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Economic Brief

April 2023, No. 23-11

Detecting Inflation Instability

In a stable monetary policy regime, the share of relative price increases helps to explain monthly inflation fluctuations. We illustrate this regularity with U.S. data from January 1995 through February 2020, then we use it to evaluate whether the regime has remained stable during the pandemic period. From March 2021 to February 2022, the behavior of inflation and the share of relative price increases was inconsistent with the pre-pandemic regime. Recent data show some signs of a return to that regime.

Before COVID-19, the U.S. experienced a 25-year period of low and stable inflation. As is well known, inflation rose rather dramatically in the spring of 2021, and although it has come down from a peak, the most recent readings for PCE inflation are still well above the Federal Open Market Committee's 2 percent target.

When the recent high inflation numbers first appeared, it was widely perceived that they resulted from shocks to demand and supply for specific goods and services, as opposed to aggregate factors related to monetary policy. However, as the high inflation persisted, this interpretation seemed less and less plausible. Indeed, the Fed made a fairly dramatic adjustment to monetary policy starting in March 2022.

This episode illustrates a more general challenge facing monetary policymakers (as well as researchers and market participants): Do unusually high (or low) monthly inflation numbers reflect short-run effects of large relative price changes, or do they signal the need for an adjustment to monetary policy?1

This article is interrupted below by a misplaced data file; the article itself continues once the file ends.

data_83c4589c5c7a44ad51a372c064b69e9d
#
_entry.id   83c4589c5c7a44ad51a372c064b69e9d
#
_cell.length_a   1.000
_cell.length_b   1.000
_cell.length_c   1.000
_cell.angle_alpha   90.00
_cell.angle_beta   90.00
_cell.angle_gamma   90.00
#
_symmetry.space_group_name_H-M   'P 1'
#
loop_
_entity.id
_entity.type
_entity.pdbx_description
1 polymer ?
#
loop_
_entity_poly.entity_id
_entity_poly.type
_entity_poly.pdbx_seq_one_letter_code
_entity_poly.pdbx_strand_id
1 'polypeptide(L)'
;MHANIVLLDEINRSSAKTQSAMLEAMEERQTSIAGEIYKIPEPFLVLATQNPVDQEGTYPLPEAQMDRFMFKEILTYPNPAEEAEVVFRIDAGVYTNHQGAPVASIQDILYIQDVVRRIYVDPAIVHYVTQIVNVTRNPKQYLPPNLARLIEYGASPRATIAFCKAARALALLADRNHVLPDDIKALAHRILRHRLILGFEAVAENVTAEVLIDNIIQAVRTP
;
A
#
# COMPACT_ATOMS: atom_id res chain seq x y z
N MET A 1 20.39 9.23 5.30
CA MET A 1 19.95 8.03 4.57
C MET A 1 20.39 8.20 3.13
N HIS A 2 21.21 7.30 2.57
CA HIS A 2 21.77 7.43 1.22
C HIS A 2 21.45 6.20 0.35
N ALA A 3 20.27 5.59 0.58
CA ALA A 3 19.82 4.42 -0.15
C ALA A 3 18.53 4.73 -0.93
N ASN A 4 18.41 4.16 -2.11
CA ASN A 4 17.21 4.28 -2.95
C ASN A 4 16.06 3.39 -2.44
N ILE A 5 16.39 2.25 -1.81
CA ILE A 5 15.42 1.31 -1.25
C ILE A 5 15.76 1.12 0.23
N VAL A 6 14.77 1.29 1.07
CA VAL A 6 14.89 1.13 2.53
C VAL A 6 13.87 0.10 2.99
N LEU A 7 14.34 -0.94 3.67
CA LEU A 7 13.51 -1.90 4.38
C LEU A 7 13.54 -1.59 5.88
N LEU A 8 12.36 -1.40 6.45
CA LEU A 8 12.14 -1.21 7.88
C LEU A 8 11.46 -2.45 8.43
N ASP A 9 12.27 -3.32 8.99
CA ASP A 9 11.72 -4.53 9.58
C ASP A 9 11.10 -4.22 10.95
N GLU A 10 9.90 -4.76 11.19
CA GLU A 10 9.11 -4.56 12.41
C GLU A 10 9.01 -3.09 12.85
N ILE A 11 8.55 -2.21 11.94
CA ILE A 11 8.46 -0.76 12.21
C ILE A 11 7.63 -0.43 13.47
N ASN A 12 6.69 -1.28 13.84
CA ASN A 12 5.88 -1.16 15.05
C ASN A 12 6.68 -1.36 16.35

While there are various existing approaches to inferring the "signal" in noisy monthly inflation numbers, in this article I use an approach introduced in my 2022 article on relative price changes and high inflation to assess the behavior of inflation over the last year and, more generally, over the COVID period. This approach uses the relationship between inflation and relative price changes during the stable inflation period from January 1995 to February 2020 to evaluate data from the COVID period and infer whether it is consistent with stable inflation around 2 percent.

Inflation Data

Figure 1 below plots the monthly PCE inflation rate from January 1995 to February 2023, the latest month for which data are available. The open circles are the monthly inflation rates, and the figure also displays the average inflation rates for four subperiods:

  • January 1995-February 2020: Average monthly inflation was 0.15 percent, or 1.8 percent at an annual rate.
  • March 2020-February 2021: Average monthly inflation was 0.14 percent, or 1.7 percent annualized.
  • March 2021-February 2022: Average monthly inflation was 0.52 percent, or 6.4 percent annualized.